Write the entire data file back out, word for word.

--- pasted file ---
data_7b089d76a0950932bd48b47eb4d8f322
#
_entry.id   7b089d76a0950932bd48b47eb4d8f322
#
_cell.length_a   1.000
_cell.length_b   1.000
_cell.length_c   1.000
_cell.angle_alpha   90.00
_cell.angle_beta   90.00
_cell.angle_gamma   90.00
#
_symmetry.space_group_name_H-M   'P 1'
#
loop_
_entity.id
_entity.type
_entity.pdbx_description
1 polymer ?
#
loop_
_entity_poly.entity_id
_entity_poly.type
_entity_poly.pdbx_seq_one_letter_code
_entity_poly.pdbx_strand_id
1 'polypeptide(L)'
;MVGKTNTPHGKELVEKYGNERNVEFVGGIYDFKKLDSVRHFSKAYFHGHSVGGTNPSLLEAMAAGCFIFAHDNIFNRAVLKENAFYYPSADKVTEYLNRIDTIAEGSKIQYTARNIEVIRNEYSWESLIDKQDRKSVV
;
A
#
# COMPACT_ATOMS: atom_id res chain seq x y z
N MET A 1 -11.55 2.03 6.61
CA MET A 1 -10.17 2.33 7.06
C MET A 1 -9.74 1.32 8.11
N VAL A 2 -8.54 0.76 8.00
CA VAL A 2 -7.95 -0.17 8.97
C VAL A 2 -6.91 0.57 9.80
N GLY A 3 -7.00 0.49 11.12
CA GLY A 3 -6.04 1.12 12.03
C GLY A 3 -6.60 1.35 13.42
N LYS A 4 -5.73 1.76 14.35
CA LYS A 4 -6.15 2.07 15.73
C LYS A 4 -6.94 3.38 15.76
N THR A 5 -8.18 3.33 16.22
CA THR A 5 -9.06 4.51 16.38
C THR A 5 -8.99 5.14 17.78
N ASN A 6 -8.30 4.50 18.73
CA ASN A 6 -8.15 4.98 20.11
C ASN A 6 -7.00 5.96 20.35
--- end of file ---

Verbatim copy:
data_7b089d76a0950932bd48b47eb4d8f322
#
_entry.id   7b089d76a0950932bd48b47eb4d8f322
#
_cell.length_a   1.000
_cell.length_b   1.000
_cell.length_c   1.000
_cell.angle_alpha   90.00
_cell.angle_beta   90.00
_cell.angle_gamma   90.00
#
_symmetry.space_group_name_H-M   'P 1'
#
loop_
_entity.id
_entity.type
_entity.pdbx_description
1 polymer ?
#
loop_
_entity_poly.entity_id
_entity_poly.type
_entity_poly.pdbx_seq_one_letter_code
_entity_poly.pdbx_strand_id
1 'polypeptide(L)'
;MVGKTNTPHGKELVEKYGNERNVEFVGGIYDFKKLDSVRHFSKAYFHGHSVGGTNPSLLEAMAAGCFIFAHDNIFNRAVLKENAFYYPSADKVTEYLNRIDTIAEGSKIQYTARNIEVIRNEYSWESLIDKQDRKSVV
;
A
#
# COMPACT_ATOMS: atom_id res chain seq x y z
N MET A 1 -11.55 2.03 6.61
CA MET A 1 -10.17 2.33 7.06
C MET A 1 -9.74 1.32 8.11
N VAL A 2 -8.54 0.76 8.00
CA VAL A 2 -7.95 -0.17 8.97
C VAL A 2 -6.91 0.57 9.80
N GLY A 3 -7.00 0.49 11.12
CA GLY A 3 -6.04 1.12 12.03
C GLY A 3 -6.60 1.35 13.42
N LYS A 4 -5.73 1.76 14.35
CA LYS A 4 -6.15 2.07 15.73
C LYS A 4 -6.94 3.38 15.76
N THR A 5 -8.18 3.33 16.22
CA THR A 5 -9.06 4.51 16.38
C THR A 5 -8.99 5.14 17.78
N ASN A 6 -8.30 4.50 18.73
CA ASN A 6 -8.15 4.98 20.11
C ASN A 6 -7.00 5.96 20.35